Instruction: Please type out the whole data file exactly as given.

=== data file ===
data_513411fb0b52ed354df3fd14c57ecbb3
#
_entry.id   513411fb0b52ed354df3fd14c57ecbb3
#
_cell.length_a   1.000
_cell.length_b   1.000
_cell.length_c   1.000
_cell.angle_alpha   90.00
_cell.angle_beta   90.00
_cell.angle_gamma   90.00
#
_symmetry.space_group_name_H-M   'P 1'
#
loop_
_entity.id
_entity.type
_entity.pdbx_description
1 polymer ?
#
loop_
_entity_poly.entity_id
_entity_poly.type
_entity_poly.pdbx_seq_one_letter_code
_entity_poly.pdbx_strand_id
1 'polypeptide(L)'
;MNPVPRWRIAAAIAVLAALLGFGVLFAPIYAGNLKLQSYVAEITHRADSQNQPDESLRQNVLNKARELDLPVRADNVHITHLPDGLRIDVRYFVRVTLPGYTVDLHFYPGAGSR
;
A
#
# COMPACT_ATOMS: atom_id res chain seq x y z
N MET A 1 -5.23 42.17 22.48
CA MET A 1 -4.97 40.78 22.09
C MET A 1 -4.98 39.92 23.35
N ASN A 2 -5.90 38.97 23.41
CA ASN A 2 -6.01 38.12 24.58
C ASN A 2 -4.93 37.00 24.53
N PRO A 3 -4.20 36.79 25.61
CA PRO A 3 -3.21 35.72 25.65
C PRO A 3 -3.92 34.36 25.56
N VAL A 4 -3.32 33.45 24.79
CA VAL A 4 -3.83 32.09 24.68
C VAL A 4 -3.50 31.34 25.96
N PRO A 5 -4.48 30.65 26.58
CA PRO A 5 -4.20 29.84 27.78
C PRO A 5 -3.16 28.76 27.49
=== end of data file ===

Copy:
data_513411fb0b52ed354df3fd14c57ecbb3
#
_entry.id   513411fb0b52ed354df3fd14c57ecbb3
#
_cell.length_a   1.000
_cell.length_b   1.000
_cell.length_c   1.000
_cell.angle_alpha   90.00
_cell.angle_beta   90.00
_cell.angle_gamma   90.00
#
_symmetry.space_group_name_H-M   'P 1'
#
loop_
_entity.id
_entity.type
_entity.pdbx_description
1 polymer ?
#
loop_
_entity_poly.entity_id
_entity_poly.type
_entity_poly.pdbx_seq_one_letter_code
_entity_poly.pdbx_strand_id
1 'polypeptide(L)'
;MNPVPRWRIAAAIAVLAALLGFGVLFAPIYAGNLKLQSYVAEITHRADSQNQPDESLRQNVLNKARELDLPVRADNVHITHLPDGLRIDVRYFVRVTLPGYTVDLHFYPGAGSR
;
A
#
# COMPACT_ATOMS: atom_id res chain seq x y z
N MET A 1 -5.23 42.17 22.48
CA MET A 1 -4.97 40.78 22.09
C MET A 1 -4.98 39.92 23.35
N ASN A 2 -5.90 38.97 23.41
CA ASN A 2 -6.01 38.12 24.58
C ASN A 2 -4.93 37.00 24.53
N PRO A 3 -4.20 36.79 25.61
CA PRO A 3 -3.21 35.72 25.65
C PRO A 3 -3.92 34.36 25.56
N VAL A 4 -3.32 33.45 24.79
CA VAL A 4 -3.83 32.09 24.68
C VAL A 4 -3.50 31.34 25.96
N PRO A 5 -4.48 30.65 26.58
CA PRO A 5 -4.20 29.84 27.78
C PRO A 5 -3.16 28.76 27.49